Tuesday, October 13, 2015

The Fisherman's Net for Sunday, October 18, Proper 24B, 21st Sunday after Pentecost


So Jesus called them and said to them, "You know that among the Gentiles those whom they recognize as their rulers lord it over them, and their great ones are tyrants over them. But it is not so among you; but whoever wishes to become great among you must be your servant, and whoever wishes to be first among you must be slave of all. For the Son of Man came not to be served but to serve, and to give his life a ransom for many." (Mark 10: 42-45)
Most of us live in a culture of success. We grew up with the ideal that striving to be great, not just good, was the chief aim of life, or at least would be the manner in which we would be defined and affirmed as "good enough." That is, opposed to "not good enough." You might contend and say that you were raised without those values hanging over your head...or worse that you were raised in a situation where even your best was not going to be seen as good at all, much less enough? Even then, the culture of success hangs over you like Damocles' sword. It's just not as visible, but it's still there.

We struggle with success because we have little else in today's world that puts so much value on...well...value that without that metric we lack any firm ground on which to found our self (and our sense of self-worth). Look around, and look within....it's about more than winning or being triumphant over and against someone. It's about being "great."

Oh, what a word that is! Anyone can be good....but only a few get to be called "great." That is such a rare thing that even the largest halls of fame are never really quite full. More proof? Look on YouTube....the most saturated genre for videos has to be "10 Best....." lists.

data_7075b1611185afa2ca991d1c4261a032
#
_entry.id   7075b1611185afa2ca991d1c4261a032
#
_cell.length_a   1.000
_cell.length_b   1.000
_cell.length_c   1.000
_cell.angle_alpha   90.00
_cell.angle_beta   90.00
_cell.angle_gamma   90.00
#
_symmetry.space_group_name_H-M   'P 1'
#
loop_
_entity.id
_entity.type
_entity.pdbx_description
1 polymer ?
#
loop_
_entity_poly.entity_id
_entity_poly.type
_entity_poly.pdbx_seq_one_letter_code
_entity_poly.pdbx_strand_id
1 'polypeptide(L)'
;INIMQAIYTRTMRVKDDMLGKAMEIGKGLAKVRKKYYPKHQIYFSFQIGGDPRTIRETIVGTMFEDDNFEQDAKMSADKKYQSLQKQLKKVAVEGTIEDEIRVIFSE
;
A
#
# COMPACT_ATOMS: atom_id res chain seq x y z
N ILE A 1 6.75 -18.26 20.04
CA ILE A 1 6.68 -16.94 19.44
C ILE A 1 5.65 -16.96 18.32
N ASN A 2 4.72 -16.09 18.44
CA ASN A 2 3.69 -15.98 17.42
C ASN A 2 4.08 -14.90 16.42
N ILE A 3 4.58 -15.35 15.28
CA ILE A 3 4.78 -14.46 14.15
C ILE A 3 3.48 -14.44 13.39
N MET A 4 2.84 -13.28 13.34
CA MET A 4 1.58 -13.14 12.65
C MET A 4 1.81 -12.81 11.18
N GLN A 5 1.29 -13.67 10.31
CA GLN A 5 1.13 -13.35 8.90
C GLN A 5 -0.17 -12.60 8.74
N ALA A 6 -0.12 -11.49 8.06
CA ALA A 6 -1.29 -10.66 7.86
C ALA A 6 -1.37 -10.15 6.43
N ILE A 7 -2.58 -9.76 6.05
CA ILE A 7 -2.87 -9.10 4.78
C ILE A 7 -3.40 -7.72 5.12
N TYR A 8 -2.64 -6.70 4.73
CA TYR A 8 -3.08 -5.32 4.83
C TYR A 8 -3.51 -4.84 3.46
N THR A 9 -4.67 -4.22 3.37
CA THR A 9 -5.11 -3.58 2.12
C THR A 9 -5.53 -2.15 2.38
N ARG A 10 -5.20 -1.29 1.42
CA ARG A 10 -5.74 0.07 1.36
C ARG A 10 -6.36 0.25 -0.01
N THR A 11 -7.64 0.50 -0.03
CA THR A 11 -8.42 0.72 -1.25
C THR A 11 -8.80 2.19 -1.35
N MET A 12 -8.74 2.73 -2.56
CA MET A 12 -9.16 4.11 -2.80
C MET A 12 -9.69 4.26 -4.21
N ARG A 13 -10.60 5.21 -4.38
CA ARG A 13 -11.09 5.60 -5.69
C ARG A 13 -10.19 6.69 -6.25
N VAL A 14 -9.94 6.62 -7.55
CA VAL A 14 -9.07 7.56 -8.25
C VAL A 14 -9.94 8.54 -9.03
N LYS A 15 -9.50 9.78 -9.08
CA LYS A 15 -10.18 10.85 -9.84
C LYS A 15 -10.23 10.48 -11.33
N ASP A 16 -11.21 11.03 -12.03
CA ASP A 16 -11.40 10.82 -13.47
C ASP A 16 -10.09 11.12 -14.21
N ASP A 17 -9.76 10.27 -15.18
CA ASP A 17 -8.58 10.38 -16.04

Being great matters in our culture, and it has for a long time. Being great means that people know who you are, that you will be remembered, respected and perhaps even revered. Being great means more than being celebrated. It means being something more than the every day...and in some ways it is about as exalted as anyone can hope to aspire to in their time in this life.....


Still, whether you are an aspiring ball player....or a disciple of Christ, to desire greatness is to chase a hollow dream. It's not until you find in Christ the call he offers....that true greatness is forged from the sacrifice of a humble spirit and the willingness to give it all over for the service of the Good News that the pallor of success culture withers in the light of the great, truly great, love of God (or, in the case of Roy Hobbs....for the purity of the game).


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